The Design Process Revealed - Proportion

The Design Process Revealed - Proportion

Getting things into proportion

If you are looking for an over-mantle mirror use the rule of thirds. Take the height of your mantle shelf, double it and you’ve got the ideal height for the mirror to hang above it.

Or, if you have a low ceiling then reverse the proportion, so that the mirror is exactly half the height of the mantle shelf.

Create Harmony

Humans love symmetry - it makes them feel as if they are in control. Asymmetrical arrangements have associations of wildness, nature and entropy.

Since the Greeks harmonious proportion has been based on thirds. It's a very human system of proportion which is why for most of us; three things on a mantle shelf look perfect.

In Georgian times, no mantle shelf was complete without a garniture which could be an urn and two candlesticks, candelabra and two statues, a clock and two bud vases etc. Posh garnitures ran into many pieces but they could always be symmetrically divided within a system of thirds. The traditional Georgian arrangement was for a pyramid - two low objects either side and a higher one in the middle. But often one might find an inverse pyramid with low object in the middle and high ones on the outside.

Balance your objects

All of the above is fundamentally about balance. If you think of your mantle shelf as a see saw then a symmetrical arrangement of objects means you’ve achieved balance. If you want to make an asymmetrical feature or the group of objects don’t divide then group the objects on the mantle shelf according to their visual weight. This sounds complicated but actually it is quite obvious. A black basalt urn will be much, much heavier than a crystal cut vase. It’s an instinctive thing, but it always works. I would suggest that if you have the black basalt urn on the right hand side, you would need the cut crystal vase, a pair of earthenware candlesticks and maybe an ornamental sphere at the opposite end to create appropriate balance.

Alter the proportions

You can alter the perceived proportions of a room by adjusting the height of architectural details like skirting boards or dado rails. Installing a dado rail or chair rail deliberately low will make the ceiling feel much higher, particularly if the skirting, panel and chair rail are all painted darker than the wall above.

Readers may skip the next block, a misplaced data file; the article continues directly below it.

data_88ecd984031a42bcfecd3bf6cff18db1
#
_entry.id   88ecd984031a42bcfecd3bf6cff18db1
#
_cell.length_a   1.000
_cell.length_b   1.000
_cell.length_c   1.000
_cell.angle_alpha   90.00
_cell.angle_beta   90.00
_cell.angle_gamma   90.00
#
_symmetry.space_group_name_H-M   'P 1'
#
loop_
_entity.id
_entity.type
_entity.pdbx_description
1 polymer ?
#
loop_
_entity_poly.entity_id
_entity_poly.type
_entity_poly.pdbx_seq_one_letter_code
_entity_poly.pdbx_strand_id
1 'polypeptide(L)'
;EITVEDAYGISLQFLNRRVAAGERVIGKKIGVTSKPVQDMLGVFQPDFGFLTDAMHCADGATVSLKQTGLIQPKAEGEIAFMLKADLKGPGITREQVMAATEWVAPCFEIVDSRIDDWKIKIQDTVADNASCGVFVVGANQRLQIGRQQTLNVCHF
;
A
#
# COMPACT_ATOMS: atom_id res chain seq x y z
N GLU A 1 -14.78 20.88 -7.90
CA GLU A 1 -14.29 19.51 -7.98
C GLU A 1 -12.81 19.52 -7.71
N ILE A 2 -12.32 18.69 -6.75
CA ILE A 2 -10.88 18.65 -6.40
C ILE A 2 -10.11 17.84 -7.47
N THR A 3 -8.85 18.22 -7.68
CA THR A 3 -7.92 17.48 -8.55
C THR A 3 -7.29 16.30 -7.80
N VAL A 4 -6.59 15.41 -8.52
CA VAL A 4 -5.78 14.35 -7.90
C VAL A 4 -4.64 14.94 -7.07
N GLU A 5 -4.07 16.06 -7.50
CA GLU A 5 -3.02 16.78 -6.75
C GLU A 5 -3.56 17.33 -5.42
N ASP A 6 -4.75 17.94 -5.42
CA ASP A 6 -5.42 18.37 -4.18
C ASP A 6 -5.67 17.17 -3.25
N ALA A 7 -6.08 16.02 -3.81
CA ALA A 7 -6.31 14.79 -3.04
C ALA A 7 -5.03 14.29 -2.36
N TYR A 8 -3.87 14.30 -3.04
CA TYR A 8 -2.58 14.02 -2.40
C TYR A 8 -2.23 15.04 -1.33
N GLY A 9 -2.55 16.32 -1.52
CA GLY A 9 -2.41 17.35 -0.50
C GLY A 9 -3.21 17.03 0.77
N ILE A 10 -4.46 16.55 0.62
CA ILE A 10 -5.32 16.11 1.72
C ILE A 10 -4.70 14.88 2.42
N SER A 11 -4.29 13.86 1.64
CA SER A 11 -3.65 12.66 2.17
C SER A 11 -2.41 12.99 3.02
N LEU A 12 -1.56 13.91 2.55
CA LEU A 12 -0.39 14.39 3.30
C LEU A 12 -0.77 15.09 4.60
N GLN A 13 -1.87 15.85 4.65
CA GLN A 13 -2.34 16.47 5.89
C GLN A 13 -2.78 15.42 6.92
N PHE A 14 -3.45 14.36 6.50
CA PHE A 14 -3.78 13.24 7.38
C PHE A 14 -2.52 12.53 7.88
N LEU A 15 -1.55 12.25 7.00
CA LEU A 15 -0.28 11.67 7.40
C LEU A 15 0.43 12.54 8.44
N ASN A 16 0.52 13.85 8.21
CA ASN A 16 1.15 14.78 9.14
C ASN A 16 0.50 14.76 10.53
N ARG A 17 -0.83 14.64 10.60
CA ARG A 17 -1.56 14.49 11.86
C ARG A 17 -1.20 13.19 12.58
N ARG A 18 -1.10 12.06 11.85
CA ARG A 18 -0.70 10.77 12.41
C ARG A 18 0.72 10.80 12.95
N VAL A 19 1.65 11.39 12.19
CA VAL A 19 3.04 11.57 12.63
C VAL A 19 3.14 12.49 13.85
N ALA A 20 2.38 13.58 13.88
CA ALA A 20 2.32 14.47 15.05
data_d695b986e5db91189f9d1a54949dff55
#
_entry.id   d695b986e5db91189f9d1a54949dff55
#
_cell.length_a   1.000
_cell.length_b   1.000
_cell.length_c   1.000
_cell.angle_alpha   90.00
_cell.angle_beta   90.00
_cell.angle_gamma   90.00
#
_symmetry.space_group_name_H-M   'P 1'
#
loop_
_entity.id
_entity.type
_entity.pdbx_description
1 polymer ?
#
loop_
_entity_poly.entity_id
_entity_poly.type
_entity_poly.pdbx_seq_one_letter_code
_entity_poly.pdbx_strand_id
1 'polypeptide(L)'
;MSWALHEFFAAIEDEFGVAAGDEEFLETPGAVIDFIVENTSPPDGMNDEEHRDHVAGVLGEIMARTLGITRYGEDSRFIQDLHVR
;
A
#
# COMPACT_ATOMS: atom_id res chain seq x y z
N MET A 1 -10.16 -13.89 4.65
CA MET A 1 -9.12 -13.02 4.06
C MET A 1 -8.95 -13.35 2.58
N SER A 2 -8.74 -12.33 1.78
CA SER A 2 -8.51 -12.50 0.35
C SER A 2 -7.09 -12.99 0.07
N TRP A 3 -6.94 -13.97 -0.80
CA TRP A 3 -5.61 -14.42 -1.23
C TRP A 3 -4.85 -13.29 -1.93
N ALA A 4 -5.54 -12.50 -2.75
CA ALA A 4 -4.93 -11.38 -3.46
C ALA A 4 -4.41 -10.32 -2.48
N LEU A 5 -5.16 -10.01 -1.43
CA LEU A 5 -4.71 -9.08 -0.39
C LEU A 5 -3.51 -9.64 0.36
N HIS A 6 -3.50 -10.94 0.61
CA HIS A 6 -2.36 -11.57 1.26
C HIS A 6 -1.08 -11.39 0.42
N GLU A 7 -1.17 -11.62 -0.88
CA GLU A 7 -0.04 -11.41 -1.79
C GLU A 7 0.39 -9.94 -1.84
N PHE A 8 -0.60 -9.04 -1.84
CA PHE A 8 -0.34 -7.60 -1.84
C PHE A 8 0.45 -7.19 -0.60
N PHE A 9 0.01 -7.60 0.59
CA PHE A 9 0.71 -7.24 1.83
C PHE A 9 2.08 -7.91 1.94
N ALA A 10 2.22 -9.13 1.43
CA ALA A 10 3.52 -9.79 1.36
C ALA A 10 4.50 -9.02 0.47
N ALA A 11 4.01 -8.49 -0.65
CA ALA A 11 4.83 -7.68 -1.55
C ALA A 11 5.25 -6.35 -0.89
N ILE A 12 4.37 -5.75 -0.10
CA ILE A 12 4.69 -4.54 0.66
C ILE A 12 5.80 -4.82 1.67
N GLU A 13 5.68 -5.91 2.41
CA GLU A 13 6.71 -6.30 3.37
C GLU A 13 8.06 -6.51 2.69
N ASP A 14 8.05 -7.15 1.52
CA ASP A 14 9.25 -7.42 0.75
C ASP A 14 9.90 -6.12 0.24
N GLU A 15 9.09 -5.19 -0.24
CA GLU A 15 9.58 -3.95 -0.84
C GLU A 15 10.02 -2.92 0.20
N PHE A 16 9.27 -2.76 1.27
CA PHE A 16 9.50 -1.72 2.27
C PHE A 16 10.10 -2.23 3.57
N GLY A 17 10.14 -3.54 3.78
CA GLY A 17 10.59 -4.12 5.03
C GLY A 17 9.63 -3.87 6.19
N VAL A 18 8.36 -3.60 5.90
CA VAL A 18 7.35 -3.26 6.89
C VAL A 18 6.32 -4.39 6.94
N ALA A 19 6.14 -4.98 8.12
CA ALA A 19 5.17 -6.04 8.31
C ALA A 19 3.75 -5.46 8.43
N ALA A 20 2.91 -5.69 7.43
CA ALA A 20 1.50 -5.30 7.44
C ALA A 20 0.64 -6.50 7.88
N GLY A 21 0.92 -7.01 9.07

Never hang pictures too high. The ideal is for your eye level to meet with the top third of the picture; this will make viewing the picture easy and also ensure that you are not drawing attention to the height of the ceiling.

If your arrangement of objects, your still life, seems a bit samey it maybe because the objects are all the same height. I'll often stand one of the objects on a couple of books just to give it a bit more presence. The books obviously act as an unofficial plinth.

Have Fun

All of the above is fundamentally about balance. If you think of your mantle shelf as a see-saw then a symmetrical arrangements of objects means you've achieved balance. If you want to make an asymmetrical feature or the group of objects don't divide then group the objects on the mantle shelf according to their visual weight. This sounds complicated but actually it is quite obvious. A black basalt urn will be much, much heavier than a cut crystal vase. It's an instinctive thing, but it always works. I would suggest that if you have the black basalt urn on the right hand side, you would need the cut crystal vase, a pair of earthenware candlesticks and maybe an ornamental sphere at the opposite end to create appropriate balance.

Summary of the design rules

Harmonious proportion is based on a division of thirds, use this for hanging pictures.

Consider height as well as number when positioning objects on a shelf.

If you have an asymmetric arrangement, use the items visual weight to create balance.

Hanging pictures or mirrors at the right level can give the appearance of a higher ceiling.

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